Respirable crystalline silica is now considered to be a major culprit of resurgent lung disease among US coal miners—especially in central Appalachia—though questions remain regarding the specific circumstances around exposure to it. As part of a larger investigation of dust in 15 US coal mines, a recent study examined the silica content in both the respirable mine dust samples and the samples of respirable dust generated in the laboratory from primary source materials (i.e., coal and rock strata and rock dusting products). It concluded the rock strata that is being drilled for roof bolting or is being cut along with the coal is the most significant source of respirable silica in many mines, which is consistent with the expectations based on other scattered datasets. However, little information is available on the characteristics of respirable silica particles which might be important for understanding the exposure risks better. In the current study, which represents another part of the aforementioned investigation in 15 mines, scanning electron microcopy with energy dispersive X-ray spectroscopy (SEM–EDX) were used to analyze the size and surface condition (i.e., degree of surface-associated clay) of 1685 silica particles identified in 58 respirable mine dust samples. The results indicated that silica is typically finer in locations nearby to drilling and cutting activities than it is in other locations within a mine, but the silica in the Central Appalachian mines is not necessarily finer than it is in the mines in other regions. An analysis of the particle surfaces revealed that respirable silica in coal mines often does not occur as “free”, high-purity particles. Rather, there can be a range of occurrences including silica particles having a thin “occlusion” layer of clay, silica within agglomerates that can also contain other particle types including clays, or even silica ingrained within other particles such as coal.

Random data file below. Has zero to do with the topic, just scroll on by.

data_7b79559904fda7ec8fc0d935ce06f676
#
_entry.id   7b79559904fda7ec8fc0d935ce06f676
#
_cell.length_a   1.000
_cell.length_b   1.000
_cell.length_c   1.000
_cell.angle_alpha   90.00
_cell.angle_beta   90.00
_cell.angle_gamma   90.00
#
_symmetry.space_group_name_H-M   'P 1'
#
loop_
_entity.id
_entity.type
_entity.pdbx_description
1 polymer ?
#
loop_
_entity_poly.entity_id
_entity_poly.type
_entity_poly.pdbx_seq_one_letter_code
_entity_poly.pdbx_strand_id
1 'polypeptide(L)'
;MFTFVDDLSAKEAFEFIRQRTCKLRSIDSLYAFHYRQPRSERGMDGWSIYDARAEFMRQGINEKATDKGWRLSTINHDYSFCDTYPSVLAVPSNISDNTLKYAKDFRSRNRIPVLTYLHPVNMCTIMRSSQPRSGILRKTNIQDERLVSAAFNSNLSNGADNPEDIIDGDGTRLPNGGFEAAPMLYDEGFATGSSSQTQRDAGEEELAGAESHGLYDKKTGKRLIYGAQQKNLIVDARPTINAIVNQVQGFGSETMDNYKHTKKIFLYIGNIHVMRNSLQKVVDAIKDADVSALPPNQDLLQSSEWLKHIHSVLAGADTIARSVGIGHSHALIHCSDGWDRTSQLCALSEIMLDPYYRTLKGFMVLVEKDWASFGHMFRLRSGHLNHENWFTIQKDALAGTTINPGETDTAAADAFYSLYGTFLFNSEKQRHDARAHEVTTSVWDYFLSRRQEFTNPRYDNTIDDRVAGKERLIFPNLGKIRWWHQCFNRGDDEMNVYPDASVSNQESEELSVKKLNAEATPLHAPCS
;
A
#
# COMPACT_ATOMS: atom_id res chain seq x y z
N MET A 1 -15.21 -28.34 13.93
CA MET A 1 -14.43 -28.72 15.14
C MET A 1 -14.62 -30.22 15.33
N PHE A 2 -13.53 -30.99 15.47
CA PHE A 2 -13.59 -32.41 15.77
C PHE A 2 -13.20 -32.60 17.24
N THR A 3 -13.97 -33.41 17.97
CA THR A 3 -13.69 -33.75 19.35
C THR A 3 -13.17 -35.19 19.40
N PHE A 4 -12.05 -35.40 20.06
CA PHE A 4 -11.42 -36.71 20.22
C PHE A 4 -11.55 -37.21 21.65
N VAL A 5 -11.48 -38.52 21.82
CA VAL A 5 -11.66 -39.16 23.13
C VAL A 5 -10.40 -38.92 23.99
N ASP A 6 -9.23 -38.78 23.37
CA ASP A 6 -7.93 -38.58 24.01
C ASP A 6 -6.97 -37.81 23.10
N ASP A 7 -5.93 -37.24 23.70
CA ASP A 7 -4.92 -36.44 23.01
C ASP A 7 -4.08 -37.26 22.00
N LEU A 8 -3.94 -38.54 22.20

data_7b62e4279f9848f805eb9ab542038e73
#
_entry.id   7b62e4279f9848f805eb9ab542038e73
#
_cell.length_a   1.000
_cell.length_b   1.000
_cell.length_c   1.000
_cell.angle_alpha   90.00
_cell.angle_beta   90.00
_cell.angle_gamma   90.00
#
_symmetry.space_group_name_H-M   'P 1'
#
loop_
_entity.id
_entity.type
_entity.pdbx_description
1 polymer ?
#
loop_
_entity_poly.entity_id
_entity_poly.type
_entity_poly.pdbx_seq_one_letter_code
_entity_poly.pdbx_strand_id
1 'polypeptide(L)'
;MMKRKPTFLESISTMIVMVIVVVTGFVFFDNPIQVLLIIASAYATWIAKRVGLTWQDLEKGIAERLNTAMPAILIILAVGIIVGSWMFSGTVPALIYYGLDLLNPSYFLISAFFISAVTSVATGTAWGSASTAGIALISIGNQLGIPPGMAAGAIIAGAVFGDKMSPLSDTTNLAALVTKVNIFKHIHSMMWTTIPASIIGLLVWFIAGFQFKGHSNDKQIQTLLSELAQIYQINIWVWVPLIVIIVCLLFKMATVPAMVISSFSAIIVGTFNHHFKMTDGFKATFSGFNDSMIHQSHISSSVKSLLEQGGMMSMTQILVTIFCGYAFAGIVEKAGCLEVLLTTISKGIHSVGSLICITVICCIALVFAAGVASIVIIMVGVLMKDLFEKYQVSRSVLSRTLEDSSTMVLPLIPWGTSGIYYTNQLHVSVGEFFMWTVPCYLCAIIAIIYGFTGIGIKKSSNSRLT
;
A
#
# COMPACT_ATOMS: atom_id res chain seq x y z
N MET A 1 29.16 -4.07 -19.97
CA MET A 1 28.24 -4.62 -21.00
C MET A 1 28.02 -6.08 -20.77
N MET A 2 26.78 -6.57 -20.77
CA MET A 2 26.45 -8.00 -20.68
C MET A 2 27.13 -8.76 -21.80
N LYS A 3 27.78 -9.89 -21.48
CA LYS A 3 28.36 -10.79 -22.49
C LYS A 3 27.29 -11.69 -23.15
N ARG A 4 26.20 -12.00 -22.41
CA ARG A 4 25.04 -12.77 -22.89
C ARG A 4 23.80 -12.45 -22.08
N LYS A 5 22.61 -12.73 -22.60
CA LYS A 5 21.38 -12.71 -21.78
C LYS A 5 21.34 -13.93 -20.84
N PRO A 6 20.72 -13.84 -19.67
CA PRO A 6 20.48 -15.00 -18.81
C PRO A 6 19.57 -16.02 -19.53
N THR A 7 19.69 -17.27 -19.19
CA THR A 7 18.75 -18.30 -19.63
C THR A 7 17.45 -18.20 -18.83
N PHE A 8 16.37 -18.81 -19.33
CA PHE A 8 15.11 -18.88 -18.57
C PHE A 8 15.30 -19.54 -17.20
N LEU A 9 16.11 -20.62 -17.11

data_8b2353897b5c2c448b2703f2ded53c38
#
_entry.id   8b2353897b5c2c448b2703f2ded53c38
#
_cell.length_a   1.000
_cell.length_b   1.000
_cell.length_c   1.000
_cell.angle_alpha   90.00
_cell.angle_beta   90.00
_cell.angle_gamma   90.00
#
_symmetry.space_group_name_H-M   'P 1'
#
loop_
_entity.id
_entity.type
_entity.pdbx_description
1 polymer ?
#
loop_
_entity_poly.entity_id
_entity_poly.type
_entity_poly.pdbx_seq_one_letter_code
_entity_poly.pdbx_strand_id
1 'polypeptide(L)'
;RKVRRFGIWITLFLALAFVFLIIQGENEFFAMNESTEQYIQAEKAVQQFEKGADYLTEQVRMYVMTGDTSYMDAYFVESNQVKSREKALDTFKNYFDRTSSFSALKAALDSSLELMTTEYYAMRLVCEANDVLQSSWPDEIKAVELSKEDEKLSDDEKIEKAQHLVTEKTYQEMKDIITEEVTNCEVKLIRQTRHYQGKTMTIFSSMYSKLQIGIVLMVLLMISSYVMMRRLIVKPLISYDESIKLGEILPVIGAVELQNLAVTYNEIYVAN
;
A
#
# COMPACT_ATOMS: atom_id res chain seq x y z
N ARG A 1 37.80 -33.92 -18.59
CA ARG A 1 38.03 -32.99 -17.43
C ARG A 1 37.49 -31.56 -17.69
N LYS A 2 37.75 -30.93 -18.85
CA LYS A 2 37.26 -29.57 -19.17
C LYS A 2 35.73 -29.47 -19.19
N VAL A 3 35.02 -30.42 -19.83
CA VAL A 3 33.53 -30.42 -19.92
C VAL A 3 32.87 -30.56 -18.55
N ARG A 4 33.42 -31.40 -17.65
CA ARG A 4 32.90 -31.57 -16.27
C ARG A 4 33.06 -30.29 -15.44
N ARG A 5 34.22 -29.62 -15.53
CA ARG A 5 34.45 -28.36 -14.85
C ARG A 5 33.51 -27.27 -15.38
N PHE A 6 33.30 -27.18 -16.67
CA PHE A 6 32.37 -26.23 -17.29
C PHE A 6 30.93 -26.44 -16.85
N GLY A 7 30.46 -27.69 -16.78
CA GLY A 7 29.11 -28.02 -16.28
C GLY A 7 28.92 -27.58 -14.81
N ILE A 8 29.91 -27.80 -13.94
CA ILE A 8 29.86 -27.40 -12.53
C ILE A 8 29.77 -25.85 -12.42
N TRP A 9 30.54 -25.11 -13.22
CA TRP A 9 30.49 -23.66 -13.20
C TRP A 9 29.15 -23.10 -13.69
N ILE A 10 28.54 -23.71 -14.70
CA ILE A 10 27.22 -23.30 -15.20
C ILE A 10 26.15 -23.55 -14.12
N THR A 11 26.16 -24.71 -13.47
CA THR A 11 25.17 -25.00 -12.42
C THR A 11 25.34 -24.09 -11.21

• Recovery of Rare Earth Element from Acid Mine Drainage Using Organo-Phosphorus Extractants and Ionic Liquids
    Larochelle, Tommee; Noble, Aaron; Strickland, Kris; Ahn, Allie; Ziemkiewicz, Paul; Constant, James; Hoffman, David; Glascock, Caitlin (MDPI, 2022-10-22)
    Acid mine drainage is a legacy environmental issue and one of the largest pollutants in many mining districts throughout the world. In prior work, the authors have developed a process for the recovery of critical materials, including the rare earth elements, from acid mine drainage using a preconcentration step followed by solvent extraction as a concentration and purification technology. As part of the downstream technology development efforts, we have synthesized a suite of ionic liquid extractants that facilitate greater separation factors leading to lower capital costs and reduced environmental impacts. This article provides a comparison of the conventional extractants D2EHPA, EHEHPA and C572 with their respective ionic liquids [c101][D2EHP,c101][EHEHP] and [c101][C572] for the recovery of rare earth elements from acid mine drainage. In the study, laboratory-scale, multi-contact solvent extraction tests were conducted at high and low extractant/dosages. The results show that the ionic liquids varied in performance, with [c101][D2EHP] and [c101][EHEHP] performing poorer than their conventional counterparts and [c101][c572] performing better. Recommendations for further study on [c101][c572] include stripping tests, continuous pilot testing, and techno-economic analysis.
  • Stochastic Continuous Modeling for Pillar Stress Estimation and Comparison with 2D Numerical, and Analytical Solutions in an Underground Stone Mine
    Monsalve, Juan J.; Soni, Aman; Karfakis, Mario; Hazzard, Jim; Ripepi, Nino (Springer, 2022-09)